White: GM Gregory Kaidanov
Black: Peter Bereolos
2000 US Open
Round 4 Board 1

1.d4 g6 2.e4 Bg7 3.Nc3 c6 4.Nf3 d6 5.Be2 Nd7 6.0-0 Nh6!?

This off-beat move is a specialty of the Canadian GM Duncan Suttles. It leads to original positions, but objectively grabbing a slice of the center with 6...e5 is better.

7.h3 0-0 8.Be3 f6

Suttles also played the immediate 8...f5 here, but I was a bit uncomfortable with 9.Ng5, so I played to cover g5 first.

9.Qd2 Nf7 10.d5

The only way to take advantage of Black's unusual play. If White had allowed 10...e5 Black would have been comfortable. With the text, White targets the e6 square.


My original comment to this was "A new move but probably not best". I still agree with the second part of that sentence, but a few years after this game I received an unusual package in the mail. It was a copy of Journal of a Chess Original signed by the author, Modern Defense junkie Stephan Gerzadowicz. There was also a note saying that someone had showed him my notes to this game and that 10...c5 was not new. In the book, Stephan analyzes his loss to Lou Petithory in the 1988 USCF Absolute Postal Championship using this move. He also point's out that Hort calls it "essential" in his book on the Modern. Based on the results of this game and Petithory-Gerzadowicz, I don't want any credit for the move, Hort and Gerz can fight it out! The idea is to prevent Nd4, but c5 takes too much pressure off of White's center. More consistent is 10...f5 although Black has to be willing to give up his precious dark-squared Bishop after 11.exf5 gxf5 12.Nd4 Bxd4 as in the game Benko-Suttles New York 1964. After the text, Black has little compensation for the weaknesses at e6 and e7.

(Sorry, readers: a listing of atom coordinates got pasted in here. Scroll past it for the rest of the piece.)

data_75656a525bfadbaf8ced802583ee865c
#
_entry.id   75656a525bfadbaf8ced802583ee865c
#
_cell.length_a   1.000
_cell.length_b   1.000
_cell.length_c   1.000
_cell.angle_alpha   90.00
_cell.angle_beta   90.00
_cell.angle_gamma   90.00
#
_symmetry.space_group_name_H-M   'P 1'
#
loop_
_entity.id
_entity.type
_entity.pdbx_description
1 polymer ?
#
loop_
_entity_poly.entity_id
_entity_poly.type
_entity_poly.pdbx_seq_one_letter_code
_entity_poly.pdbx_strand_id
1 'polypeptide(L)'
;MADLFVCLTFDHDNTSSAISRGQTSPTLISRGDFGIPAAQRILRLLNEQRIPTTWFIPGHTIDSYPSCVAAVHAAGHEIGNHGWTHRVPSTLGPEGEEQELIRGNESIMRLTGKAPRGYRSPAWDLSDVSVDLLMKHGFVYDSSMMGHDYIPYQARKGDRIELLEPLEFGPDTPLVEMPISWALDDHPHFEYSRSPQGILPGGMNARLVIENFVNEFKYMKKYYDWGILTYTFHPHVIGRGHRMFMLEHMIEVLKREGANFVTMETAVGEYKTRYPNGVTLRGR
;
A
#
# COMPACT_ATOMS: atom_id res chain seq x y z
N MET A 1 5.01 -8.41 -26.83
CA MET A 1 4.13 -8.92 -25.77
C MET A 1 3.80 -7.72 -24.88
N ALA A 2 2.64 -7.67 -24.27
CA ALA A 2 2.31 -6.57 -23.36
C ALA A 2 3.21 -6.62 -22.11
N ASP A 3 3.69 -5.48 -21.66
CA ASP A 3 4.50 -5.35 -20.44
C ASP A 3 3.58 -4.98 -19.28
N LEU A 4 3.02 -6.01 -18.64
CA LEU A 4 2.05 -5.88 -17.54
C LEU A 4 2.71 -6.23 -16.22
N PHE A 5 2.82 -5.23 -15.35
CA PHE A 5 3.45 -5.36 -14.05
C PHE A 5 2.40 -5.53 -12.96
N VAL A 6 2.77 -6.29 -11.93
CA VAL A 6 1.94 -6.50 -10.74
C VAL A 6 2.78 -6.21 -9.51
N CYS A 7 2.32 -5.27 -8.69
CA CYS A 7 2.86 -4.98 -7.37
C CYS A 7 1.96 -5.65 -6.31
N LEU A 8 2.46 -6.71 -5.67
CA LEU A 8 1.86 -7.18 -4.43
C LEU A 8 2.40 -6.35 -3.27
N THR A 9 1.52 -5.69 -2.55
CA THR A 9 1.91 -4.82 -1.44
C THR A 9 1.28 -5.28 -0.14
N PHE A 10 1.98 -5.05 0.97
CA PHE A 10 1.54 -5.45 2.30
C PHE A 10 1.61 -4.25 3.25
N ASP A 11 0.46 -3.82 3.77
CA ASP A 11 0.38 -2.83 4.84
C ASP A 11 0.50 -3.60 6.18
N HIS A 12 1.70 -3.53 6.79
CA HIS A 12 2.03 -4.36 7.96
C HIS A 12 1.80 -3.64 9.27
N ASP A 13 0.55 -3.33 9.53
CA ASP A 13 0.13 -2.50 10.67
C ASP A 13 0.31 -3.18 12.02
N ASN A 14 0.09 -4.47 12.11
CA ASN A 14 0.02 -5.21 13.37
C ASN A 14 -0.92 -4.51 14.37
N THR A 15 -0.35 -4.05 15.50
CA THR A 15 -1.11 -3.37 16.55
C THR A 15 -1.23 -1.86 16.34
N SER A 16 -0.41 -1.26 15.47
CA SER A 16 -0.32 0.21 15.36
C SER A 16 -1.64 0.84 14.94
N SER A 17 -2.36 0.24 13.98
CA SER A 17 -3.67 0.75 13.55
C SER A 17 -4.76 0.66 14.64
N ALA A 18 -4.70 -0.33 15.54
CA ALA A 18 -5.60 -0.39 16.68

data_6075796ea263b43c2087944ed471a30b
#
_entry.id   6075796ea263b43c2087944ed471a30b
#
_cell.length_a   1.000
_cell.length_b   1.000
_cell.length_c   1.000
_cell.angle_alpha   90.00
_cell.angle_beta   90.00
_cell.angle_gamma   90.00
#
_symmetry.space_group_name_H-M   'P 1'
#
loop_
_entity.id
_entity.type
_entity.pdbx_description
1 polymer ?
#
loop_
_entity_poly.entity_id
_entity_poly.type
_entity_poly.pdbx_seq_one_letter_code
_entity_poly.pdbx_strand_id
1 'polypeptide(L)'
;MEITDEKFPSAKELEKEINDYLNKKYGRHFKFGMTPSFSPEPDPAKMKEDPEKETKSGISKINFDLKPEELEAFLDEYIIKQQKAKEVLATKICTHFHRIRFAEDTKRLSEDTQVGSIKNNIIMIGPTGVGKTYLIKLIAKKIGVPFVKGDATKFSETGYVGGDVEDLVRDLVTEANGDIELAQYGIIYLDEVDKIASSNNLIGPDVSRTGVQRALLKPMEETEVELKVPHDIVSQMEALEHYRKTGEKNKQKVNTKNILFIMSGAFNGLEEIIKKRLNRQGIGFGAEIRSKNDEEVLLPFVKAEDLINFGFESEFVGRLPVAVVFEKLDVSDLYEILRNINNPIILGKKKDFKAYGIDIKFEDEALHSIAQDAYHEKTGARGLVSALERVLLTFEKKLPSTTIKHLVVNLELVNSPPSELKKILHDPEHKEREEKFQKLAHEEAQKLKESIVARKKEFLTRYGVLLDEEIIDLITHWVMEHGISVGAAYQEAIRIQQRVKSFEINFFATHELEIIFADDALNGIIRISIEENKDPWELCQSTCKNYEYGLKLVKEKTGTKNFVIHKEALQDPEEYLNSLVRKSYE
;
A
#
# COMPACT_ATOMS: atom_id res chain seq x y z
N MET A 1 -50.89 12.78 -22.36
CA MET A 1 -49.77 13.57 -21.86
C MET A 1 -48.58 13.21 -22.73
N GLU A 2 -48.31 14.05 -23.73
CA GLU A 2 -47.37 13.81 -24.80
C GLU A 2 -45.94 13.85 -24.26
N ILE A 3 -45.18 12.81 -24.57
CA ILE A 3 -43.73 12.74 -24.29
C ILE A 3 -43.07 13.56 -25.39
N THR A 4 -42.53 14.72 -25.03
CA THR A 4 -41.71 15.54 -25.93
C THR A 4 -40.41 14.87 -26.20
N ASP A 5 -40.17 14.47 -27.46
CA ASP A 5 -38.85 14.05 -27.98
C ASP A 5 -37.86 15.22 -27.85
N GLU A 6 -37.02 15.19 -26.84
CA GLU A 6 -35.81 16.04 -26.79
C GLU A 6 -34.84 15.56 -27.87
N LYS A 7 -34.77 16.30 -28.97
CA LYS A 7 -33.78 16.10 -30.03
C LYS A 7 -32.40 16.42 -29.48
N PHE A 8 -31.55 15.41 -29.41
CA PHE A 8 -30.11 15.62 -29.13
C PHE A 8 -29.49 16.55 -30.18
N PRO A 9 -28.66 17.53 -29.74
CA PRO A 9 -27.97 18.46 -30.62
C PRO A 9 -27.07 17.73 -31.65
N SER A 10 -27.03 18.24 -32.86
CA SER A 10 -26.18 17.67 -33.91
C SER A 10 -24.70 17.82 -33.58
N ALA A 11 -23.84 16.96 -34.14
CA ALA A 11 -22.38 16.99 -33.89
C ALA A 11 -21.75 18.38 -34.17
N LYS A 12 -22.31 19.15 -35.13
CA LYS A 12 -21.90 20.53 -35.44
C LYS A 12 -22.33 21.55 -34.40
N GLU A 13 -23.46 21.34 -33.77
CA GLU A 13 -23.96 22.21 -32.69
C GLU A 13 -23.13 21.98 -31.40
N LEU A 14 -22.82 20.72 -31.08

Petithory's 11.Nh4 preparing a pawnstorm with f4 looks like it might be even stronger.

11...f5 12.exf5 gxf5 13.b4 b6 14.Rfe1 Nde5 15.Ng5 Nxg5?!

Bringing the White bishop to g5 with tempo. Better is the immediate 15...Ng6 when after 16.Nxf7 Rxf7 17.Bg5 f4 18.Bh5 Be5 19.Ne2 Qf8 Black is holding things together.

16.Bxg5 Ng6 17.Bh5 Be5 18.bxc5 bxc5 19.Ne2 Kh8?

A rather pointless move with Black's position already just hanging on. Better is 19...Bf6 although White is still much better.

20.Bxg6 hxg6 21.Nf4 Kh7

on 21...Bxf4 22.Qxf4, the opposite colored bishops bring no relief as White can simply pile up on the e7 pawn.

22.Qe3 Rf7 23.Qg3 Kg8 24.Bh6 Rf6 25.Qh4 Qa5 26.Bg5 Rf7 27.Nxg6 Rh7 28.Nxe7+!

Kaidanov finishes with a nice combination not even allowing Black to sniff counterplay after 28.Qc4 Ba6 28...Kg7 29.Bh6+ Rxh6

If the king moves 30.Nc6 is brutal

30.Qg5+ Kf7

30... Kh7 31.Qg8#

31.Qxh6 Kxe7 32.f4

The final, decisive point, Black's bishop is pinned.

32...Rb8 33.fxe5

Avoiding the transparent trap 33.Rxb8?? Qxe1+ 34.Kh2 Bd4 -+